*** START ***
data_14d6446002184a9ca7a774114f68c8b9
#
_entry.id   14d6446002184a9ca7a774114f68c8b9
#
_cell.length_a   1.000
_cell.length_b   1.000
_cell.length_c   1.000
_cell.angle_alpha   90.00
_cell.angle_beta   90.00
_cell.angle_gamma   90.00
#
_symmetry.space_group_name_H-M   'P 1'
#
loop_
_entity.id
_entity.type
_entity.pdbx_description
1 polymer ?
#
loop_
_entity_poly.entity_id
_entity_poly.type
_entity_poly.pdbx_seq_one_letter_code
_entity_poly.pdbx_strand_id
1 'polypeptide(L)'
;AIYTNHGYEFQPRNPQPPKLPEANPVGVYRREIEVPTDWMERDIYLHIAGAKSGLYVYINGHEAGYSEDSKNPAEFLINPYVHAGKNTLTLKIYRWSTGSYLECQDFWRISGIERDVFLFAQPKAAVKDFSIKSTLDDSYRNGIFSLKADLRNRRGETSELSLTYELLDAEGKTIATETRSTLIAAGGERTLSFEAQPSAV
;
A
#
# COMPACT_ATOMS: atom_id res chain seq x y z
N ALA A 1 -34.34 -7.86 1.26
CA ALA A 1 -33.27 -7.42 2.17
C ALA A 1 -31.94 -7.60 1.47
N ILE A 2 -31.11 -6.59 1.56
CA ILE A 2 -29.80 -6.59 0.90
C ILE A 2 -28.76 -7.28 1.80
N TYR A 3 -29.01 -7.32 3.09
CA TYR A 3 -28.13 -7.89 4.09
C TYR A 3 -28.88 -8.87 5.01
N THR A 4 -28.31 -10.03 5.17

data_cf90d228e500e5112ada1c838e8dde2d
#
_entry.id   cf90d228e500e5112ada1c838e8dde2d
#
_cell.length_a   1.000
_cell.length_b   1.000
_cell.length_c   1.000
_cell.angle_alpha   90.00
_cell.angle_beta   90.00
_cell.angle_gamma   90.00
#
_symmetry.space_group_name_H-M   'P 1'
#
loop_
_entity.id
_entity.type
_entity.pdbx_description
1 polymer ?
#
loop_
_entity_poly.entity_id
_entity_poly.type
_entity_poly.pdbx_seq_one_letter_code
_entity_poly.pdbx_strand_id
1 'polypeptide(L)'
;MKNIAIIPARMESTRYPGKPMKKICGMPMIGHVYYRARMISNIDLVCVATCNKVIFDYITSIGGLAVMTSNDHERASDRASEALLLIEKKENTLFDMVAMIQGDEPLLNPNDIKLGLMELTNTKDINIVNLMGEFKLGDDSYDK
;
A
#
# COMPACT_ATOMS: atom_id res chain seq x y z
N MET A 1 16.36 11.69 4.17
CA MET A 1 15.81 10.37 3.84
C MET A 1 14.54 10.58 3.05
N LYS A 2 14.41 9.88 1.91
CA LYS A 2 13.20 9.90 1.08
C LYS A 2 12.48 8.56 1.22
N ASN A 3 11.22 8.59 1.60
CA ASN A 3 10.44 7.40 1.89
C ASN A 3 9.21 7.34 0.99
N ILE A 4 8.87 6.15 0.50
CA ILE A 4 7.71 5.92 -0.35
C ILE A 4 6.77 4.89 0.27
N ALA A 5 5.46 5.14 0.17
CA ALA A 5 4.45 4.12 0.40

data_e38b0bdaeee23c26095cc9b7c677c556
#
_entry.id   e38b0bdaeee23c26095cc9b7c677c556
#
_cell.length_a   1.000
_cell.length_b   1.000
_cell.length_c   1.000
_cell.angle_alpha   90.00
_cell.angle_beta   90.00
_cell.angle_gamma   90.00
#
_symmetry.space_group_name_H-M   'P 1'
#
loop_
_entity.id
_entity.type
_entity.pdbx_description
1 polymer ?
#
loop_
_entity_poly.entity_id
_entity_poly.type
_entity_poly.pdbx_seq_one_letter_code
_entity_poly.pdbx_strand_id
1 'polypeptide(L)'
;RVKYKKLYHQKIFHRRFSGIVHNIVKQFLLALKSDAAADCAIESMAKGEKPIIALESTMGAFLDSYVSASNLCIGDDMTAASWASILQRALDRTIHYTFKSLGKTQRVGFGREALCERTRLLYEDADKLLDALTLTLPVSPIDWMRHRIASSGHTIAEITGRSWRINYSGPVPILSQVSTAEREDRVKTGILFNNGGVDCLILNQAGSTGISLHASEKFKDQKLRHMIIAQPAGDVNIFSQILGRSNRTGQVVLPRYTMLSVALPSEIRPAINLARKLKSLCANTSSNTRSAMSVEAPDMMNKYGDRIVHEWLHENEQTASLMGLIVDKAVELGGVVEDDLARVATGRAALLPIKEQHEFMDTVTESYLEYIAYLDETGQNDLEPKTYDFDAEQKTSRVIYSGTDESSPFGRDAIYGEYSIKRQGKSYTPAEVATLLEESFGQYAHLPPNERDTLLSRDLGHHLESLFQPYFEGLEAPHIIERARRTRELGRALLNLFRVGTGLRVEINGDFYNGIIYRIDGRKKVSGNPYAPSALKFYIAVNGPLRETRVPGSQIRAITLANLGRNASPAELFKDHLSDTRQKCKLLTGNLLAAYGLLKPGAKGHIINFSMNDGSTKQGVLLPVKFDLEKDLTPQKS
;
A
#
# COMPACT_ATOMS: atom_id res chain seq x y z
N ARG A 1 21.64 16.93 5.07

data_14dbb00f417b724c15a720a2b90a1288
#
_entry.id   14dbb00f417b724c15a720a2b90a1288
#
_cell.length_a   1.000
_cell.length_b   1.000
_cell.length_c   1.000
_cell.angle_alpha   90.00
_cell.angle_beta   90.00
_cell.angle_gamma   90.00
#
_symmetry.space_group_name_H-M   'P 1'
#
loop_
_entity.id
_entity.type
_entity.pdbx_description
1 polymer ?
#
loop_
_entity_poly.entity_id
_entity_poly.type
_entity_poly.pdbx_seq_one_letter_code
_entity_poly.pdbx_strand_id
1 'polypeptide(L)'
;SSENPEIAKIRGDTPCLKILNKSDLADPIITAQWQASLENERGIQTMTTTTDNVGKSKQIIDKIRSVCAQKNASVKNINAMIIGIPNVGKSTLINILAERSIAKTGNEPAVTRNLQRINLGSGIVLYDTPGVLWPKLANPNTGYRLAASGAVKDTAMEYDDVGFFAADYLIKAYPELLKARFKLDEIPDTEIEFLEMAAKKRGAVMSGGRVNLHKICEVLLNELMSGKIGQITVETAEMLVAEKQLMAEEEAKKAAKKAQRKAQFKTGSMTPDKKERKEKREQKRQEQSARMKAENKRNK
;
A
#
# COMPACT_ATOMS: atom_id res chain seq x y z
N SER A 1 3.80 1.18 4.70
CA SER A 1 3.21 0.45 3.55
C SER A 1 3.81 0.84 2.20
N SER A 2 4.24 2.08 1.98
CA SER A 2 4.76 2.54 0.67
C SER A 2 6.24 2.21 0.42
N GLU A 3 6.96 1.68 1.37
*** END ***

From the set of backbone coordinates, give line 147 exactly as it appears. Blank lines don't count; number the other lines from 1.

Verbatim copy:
CA SER A 1 3.21 0.45 3.55